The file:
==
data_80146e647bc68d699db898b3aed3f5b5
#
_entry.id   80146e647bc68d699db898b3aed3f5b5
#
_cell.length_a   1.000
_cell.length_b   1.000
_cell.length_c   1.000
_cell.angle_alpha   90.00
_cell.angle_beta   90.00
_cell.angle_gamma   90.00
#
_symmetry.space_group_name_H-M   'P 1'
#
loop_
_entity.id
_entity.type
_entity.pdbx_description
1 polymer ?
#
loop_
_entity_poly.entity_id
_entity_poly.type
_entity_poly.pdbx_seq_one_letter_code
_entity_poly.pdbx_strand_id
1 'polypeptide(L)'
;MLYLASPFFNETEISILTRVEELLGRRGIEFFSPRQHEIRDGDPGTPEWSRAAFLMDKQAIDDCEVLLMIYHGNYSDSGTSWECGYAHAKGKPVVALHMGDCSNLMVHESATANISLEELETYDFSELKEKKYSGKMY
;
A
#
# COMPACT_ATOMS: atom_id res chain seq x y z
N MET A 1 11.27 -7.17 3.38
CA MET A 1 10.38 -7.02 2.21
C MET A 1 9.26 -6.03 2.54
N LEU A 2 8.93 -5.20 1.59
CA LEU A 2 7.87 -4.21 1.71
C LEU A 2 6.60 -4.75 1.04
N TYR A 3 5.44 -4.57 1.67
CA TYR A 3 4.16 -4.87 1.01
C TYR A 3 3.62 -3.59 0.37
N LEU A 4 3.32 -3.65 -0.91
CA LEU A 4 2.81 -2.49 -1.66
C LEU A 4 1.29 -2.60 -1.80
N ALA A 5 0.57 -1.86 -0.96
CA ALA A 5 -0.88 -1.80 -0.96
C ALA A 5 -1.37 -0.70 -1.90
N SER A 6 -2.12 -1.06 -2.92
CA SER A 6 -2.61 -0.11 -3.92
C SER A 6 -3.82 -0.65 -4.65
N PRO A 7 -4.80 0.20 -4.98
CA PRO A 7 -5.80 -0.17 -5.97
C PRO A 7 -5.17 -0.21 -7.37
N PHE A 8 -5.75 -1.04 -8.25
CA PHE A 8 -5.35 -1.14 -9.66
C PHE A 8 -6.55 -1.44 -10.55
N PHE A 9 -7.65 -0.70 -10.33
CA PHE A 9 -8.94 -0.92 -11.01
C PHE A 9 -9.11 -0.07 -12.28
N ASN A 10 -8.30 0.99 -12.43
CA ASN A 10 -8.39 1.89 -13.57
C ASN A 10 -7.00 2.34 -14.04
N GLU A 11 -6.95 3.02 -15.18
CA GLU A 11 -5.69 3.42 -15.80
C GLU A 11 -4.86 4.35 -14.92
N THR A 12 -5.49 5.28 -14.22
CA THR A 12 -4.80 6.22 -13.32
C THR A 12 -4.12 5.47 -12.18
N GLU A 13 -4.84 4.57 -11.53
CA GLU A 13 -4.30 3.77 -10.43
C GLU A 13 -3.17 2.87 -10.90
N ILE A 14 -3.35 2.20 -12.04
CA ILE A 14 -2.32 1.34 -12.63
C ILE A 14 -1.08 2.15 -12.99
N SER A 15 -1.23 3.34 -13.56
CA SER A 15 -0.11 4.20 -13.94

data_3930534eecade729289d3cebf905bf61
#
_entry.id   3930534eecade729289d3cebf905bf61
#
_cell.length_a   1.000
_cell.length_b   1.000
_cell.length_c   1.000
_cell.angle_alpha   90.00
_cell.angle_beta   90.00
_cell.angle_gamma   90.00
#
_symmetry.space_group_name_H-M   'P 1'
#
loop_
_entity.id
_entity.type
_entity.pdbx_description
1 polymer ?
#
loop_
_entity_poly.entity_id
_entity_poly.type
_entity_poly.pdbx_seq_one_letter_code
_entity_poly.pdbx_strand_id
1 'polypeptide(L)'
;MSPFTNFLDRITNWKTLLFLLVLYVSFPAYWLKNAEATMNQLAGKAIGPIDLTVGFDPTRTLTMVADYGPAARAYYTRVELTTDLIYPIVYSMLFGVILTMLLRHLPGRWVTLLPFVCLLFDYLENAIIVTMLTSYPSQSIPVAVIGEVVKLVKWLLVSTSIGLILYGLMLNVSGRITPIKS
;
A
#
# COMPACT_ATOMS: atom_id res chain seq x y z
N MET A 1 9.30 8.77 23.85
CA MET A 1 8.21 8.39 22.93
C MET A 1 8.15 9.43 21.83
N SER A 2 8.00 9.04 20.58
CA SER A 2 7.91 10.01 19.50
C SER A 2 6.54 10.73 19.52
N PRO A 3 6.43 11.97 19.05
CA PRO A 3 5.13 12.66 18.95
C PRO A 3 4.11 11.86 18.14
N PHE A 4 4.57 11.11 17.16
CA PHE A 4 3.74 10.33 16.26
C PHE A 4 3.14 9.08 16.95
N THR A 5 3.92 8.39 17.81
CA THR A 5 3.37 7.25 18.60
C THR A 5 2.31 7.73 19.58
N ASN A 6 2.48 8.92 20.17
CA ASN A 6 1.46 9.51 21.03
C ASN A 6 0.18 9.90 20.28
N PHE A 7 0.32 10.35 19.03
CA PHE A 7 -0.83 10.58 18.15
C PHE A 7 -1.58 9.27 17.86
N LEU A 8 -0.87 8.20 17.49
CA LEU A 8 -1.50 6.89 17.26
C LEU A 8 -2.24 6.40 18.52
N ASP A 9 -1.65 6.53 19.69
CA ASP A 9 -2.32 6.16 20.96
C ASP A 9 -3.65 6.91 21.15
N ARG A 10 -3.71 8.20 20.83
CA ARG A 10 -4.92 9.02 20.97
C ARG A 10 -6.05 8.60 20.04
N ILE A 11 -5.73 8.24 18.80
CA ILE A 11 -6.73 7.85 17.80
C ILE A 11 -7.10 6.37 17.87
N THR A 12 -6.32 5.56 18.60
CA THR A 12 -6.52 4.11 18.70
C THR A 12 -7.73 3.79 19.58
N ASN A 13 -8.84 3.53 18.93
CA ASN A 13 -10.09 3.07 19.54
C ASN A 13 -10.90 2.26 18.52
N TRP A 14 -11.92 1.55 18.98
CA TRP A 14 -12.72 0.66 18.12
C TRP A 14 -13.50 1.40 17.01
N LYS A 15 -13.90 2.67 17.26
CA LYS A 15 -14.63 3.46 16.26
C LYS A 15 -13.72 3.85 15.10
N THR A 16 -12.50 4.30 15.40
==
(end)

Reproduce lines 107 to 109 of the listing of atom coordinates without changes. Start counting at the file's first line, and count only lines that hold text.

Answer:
C MET A 1 8.15 9.43 21.83
N SER A 2 8.00 9.04 20.58
CA SER A 2 7.91 10.01 19.50